All of this led to the moment for which Brickhouse is most popularly known – the controversial first race run at the Talladega Superspeedway. Brickhouse was one of the eighteen drivers in the Professional Driver’s Association (PDA) who were boycotting the race. Brickhouse may have had more reason than most not to race – he had worked helped Firestone test their tires, and the manufacturer had now withdrawn from the event over tire concerns. However, with his career on the rise near the season’s end, Brickhouse was conflicted. “I was a newcomer, coming up through the ranks,” he said. “France said there was going to be a race and Chrysler [through Ronney Householder] said their car was going to be in it. . .I felt like if I was going to drive a factory car the next year, I’d better do what they wanted me to do.”

That opportunity was the fleet Ray Nichels-prepared #99 Dodge, another Chrysler “factory team.” Since 1957, Nichels had built his program into one of the strongest on the circuit, having scored seven wins with the likes of future owner-driver Cotton Owens, 1970 champion Bobby Isaac, Indy 500 legend A.J. Foyt, Daytona winner Sam McQuagg, and Paul Goldsmith. Goldsmith, whose many accomplishments included the final victory on the Daytona Beach Road Course in 1958, had driven the Nichels #99 to much success in 1969, finishing a season-best 3rd three times in the Daytona 500, Atlanta 500, and Rebel 400. With Goldsmith joining the boycott, ultimately ending his NASCAR career, the opportunity was too good to pass up. Brickhouse left the PDA, crossed the picket line, and raced Goldsmith’s car to victory.

It’s here where our story really begins. The Martinsville race that is the subject of this article marked Brickhouse’s first Cup start since his Talladega triumph. With Nichels’ team focusing on superspeedway racing, Brickhouse was back with Bill Ellis, and put the #14 Dodge 9th on the grid for the 40-car race.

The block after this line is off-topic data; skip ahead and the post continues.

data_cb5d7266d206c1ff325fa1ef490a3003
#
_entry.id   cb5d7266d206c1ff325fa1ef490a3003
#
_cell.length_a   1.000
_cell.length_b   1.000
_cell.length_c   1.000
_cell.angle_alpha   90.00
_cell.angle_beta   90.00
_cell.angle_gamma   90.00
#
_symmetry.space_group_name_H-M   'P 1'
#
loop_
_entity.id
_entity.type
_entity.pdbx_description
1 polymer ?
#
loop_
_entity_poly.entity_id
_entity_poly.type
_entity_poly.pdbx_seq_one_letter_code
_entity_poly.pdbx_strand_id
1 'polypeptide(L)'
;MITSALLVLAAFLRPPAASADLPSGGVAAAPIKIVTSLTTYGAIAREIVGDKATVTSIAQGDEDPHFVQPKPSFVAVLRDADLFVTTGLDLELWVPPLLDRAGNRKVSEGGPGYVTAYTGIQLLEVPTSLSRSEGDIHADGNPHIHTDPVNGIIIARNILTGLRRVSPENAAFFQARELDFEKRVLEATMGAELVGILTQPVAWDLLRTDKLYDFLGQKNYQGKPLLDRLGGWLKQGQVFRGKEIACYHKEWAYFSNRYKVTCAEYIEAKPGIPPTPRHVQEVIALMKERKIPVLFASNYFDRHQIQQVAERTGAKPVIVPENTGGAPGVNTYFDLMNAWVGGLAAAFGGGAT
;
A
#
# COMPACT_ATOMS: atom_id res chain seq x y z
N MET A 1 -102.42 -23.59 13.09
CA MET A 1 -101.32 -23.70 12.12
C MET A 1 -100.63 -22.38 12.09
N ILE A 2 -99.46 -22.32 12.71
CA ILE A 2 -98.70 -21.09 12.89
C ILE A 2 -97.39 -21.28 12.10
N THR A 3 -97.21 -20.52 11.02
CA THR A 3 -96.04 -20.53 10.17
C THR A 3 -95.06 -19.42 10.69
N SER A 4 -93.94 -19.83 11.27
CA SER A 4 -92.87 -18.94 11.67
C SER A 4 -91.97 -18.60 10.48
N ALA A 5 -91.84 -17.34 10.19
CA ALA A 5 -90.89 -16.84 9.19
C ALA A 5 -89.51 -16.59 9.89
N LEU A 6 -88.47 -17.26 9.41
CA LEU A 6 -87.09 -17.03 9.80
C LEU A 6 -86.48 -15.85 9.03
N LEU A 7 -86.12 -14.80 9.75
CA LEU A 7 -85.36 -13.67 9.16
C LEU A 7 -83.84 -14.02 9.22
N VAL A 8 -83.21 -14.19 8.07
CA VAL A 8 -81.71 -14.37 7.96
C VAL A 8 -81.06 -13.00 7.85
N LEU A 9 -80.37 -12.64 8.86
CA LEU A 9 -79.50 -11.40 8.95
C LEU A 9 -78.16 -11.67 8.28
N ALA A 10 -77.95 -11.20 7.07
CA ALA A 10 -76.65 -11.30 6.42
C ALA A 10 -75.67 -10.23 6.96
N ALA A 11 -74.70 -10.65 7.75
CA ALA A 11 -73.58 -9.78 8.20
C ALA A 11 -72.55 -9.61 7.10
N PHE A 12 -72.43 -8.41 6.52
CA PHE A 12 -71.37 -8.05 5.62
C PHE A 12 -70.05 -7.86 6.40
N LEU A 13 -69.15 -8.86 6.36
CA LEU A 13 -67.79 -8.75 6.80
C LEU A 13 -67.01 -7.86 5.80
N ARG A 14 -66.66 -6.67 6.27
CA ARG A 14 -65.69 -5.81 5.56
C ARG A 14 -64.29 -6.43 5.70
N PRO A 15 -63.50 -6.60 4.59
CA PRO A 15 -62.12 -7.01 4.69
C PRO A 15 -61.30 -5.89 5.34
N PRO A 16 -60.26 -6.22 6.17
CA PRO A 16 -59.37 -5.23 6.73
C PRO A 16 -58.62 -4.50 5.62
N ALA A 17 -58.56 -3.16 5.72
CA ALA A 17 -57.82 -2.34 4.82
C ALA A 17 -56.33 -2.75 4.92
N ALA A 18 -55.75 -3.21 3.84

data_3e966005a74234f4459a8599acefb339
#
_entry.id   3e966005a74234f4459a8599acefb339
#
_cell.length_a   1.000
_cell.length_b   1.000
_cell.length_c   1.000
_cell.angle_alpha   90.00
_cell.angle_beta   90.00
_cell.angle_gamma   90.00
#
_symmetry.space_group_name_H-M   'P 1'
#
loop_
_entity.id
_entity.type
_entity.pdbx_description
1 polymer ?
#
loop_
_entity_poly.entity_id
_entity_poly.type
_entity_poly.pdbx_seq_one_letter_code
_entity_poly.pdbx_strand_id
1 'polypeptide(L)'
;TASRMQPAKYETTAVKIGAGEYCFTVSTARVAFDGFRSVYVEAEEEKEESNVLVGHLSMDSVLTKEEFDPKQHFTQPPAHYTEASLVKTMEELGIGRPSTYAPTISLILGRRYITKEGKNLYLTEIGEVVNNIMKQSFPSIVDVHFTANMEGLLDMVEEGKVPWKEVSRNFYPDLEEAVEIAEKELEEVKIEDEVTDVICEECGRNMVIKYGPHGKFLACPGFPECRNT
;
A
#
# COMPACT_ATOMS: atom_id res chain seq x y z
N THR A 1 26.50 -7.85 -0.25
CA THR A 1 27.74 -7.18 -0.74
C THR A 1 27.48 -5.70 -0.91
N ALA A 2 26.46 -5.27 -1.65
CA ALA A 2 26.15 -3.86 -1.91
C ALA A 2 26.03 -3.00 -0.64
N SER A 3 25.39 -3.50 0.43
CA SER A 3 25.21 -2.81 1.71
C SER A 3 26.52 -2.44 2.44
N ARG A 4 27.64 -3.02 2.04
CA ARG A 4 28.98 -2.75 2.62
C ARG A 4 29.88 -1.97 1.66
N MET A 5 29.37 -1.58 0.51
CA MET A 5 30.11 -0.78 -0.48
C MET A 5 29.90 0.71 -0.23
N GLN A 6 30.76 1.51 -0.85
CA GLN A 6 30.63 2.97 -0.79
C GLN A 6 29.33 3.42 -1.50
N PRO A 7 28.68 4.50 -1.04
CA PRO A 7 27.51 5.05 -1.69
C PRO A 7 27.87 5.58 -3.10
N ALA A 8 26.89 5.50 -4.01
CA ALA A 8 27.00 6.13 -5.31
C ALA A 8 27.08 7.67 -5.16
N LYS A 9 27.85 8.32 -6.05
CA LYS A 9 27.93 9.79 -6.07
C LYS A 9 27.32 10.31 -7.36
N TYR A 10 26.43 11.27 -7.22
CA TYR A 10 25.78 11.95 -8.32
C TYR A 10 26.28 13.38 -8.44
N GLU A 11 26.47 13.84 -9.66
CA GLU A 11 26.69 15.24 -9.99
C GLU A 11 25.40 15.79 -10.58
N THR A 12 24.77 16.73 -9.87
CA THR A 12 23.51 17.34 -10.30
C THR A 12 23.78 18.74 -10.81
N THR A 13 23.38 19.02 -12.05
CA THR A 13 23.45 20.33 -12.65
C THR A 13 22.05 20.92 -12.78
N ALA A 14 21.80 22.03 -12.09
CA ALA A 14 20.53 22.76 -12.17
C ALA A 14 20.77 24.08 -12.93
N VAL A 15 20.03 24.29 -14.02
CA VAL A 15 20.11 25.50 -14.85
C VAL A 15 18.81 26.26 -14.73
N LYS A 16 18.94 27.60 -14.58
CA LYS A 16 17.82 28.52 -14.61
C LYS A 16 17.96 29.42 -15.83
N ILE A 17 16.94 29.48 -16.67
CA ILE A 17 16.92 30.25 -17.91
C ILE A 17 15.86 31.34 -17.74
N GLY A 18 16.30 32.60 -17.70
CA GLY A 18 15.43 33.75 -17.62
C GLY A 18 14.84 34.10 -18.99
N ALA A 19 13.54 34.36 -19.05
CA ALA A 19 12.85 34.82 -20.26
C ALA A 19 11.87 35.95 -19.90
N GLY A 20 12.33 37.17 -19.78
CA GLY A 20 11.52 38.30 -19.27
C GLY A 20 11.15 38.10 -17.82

The event also featured a 50-lap qualifying race run the day before the main event, which was won by Dick Brooks. Missing the cut were Danny Turner, who finished last in the qualifier with a busted spring on his #80, and three other drivers who finished in the bottom four positions: Wayne Gillette, Turner’s teammate, who wrecked his #09 central Chevrolet 1969 Chevy, modified legend Ray Hendrick, who lost the engine on his #02 1967 Chevrolet, and Paul Dean Holt, who dropped a transmission on his #16 1968 Mercury. Ken Meisenhelder is also shown to have DNQ’d, although his #04 didn’t start the qualifier. J.D. McDuffie had failed to qualify his own #70, but then stood in for Frank Warren in Dr. Don Tarr’s #0 1967 Chevrolet, which came home 5th in the 50-lapper.

Starting last in the 40-car main event was rookie Johnny Halford, who was making just his second Cup start. The previous Thursday, Halford finished 17th in his debut on the Columbia dirt track. On this day in Martinsville, Halford would improve on that with a 14th-place finish, 51 laps behind race winner David Pearson. One of the first cars he passed was a wrecked Richard Brickhouse.